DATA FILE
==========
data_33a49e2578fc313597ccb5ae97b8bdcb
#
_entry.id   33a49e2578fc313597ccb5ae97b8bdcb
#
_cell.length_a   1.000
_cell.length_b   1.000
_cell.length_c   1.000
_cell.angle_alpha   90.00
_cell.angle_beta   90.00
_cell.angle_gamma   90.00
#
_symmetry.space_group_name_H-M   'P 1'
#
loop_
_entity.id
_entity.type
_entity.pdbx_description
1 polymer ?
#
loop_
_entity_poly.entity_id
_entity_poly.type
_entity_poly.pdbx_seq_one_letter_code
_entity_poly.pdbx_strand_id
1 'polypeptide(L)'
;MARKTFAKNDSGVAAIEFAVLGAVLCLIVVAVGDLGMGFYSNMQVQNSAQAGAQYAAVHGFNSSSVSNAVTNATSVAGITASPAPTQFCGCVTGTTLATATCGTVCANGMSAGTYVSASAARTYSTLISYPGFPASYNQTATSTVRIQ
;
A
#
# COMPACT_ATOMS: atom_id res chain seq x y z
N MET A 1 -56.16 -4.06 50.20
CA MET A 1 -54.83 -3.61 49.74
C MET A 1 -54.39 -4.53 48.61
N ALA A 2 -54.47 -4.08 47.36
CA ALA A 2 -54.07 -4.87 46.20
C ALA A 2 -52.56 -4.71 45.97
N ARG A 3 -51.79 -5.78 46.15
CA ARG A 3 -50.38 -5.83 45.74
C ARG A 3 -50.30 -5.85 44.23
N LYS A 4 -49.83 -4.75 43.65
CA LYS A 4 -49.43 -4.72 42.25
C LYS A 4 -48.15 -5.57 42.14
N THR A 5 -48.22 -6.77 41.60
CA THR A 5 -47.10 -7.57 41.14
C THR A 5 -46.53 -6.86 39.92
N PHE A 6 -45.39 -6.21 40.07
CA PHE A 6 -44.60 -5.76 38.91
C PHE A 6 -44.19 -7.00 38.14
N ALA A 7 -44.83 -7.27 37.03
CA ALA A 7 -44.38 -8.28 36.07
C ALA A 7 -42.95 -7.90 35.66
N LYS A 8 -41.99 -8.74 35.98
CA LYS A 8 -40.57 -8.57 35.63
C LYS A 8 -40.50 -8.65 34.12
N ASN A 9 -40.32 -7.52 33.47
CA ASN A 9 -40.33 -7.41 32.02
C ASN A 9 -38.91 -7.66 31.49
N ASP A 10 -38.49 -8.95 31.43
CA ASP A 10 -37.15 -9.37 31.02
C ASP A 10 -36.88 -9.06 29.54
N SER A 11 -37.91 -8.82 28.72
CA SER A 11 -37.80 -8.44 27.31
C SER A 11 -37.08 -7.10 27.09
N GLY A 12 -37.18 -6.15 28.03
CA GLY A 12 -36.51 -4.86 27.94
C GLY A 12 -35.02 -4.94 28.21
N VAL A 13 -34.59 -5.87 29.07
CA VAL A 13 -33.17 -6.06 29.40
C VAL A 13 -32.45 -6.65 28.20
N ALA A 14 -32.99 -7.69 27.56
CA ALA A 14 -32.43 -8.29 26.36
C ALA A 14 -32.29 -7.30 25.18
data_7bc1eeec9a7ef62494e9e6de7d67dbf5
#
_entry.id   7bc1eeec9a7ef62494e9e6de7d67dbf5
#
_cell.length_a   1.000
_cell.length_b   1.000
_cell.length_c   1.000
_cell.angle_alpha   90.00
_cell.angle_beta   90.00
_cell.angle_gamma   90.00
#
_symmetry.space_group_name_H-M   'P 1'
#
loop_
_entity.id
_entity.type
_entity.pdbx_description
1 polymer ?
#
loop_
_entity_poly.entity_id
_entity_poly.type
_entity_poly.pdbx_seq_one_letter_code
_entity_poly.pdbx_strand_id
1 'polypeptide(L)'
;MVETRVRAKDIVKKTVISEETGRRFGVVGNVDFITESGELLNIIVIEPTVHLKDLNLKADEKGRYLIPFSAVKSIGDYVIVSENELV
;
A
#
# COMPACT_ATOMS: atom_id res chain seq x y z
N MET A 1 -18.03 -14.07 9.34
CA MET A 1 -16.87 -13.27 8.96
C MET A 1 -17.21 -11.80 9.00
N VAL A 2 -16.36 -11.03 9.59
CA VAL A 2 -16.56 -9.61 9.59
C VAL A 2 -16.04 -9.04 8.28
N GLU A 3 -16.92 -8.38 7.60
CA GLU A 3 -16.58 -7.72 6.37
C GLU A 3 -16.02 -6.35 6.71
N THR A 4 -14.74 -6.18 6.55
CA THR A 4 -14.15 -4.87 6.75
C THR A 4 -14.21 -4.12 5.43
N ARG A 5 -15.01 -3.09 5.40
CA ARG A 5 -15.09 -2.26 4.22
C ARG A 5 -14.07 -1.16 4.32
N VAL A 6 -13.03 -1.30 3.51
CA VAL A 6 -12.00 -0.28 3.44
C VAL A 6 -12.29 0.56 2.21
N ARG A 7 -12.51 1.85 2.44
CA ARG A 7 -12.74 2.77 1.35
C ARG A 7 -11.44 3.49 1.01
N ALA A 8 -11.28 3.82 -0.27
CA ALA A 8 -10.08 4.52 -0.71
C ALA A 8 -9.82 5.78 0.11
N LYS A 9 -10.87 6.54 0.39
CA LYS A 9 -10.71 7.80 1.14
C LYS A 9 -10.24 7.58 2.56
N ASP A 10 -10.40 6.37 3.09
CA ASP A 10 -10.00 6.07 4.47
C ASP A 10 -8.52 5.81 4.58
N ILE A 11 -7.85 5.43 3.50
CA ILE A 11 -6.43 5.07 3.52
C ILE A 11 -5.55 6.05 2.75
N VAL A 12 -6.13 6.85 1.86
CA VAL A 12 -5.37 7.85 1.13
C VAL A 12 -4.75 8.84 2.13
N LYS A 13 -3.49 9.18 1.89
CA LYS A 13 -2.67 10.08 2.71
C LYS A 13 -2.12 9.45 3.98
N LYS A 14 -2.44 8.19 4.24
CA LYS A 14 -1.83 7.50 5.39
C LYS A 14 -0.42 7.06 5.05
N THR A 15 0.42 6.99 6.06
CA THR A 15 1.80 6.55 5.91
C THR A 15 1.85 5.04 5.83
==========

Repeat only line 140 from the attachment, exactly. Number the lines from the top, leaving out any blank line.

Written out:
CA LYS A 13 -2.67 10.08 2.71